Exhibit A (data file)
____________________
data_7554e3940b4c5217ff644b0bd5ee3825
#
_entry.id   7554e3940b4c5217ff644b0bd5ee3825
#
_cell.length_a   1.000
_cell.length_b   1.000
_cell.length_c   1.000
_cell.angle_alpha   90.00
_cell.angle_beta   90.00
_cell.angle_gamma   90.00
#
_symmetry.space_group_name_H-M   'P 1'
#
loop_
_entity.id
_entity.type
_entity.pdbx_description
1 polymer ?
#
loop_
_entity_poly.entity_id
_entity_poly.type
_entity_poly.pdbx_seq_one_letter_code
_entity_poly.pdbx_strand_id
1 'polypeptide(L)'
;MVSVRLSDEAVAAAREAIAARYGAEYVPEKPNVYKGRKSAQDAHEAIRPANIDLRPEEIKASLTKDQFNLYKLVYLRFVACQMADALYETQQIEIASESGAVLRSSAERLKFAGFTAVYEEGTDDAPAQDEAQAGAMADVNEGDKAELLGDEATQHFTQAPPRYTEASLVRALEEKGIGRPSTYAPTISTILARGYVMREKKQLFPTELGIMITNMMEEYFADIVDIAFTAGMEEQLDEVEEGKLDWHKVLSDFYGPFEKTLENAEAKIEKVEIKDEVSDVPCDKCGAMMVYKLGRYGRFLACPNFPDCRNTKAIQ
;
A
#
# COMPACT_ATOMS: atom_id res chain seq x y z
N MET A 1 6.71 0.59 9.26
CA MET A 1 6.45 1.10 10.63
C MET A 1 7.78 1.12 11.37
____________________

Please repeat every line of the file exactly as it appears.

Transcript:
data_7554e3940b4c5217ff644b0bd5ee3825
#
_entry.id   7554e3940b4c5217ff644b0bd5ee3825
#
_cell.length_a   1.000
_cell.length_b   1.000
_cell.length_c   1.000
_cell.angle_alpha   90.00
_cell.angle_beta   90.00
_cell.angle_gamma   90.00
#
_symmetry.space_group_name_H-M   'P 1'
#
loop_
_entity.id
_entity.type
_entity.pdbx_description
1 polymer ?
#
loop_
_entity_poly.entity_id
_entity_poly.type
_entity_poly.pdbx_seq_one_letter_code
_entity_poly.pdbx_strand_id
1 'polypeptide(L)'
;MVSVRLSDEAVAAAREAIAARYGAEYVPEKPNVYKGRKSAQDAHEAIRPANIDLRPEEIKASLTKDQFNLYKLVYLRFVACQMADALYETQQIEIASESGAVLRSSAERLKFAGFTAVYEEGTDDAPAQDEAQAGAMADVNEGDKAELLGDEATQHFTQAPPRYTEASLVRALEEKGIGRPSTYAPTISTILARGYVMREKKQLFPTELGIMITNMMEEYFADIVDIAFTAGMEEQLDEVEEGKLDWHKVLSDFYGPFEKTLENAEAKIEKVEIKDEVSDVPCDKCGAMMVYKLGRYGRFLACPNFPDCRNTKAIQ
;
A
#
# COMPACT_ATOMS: atom_id res chain seq x y z
N MET A 1 6.71 0.59 9.26
CA MET A 1 6.45 1.10 10.63
C MET A 1 7.78 1.12 11.37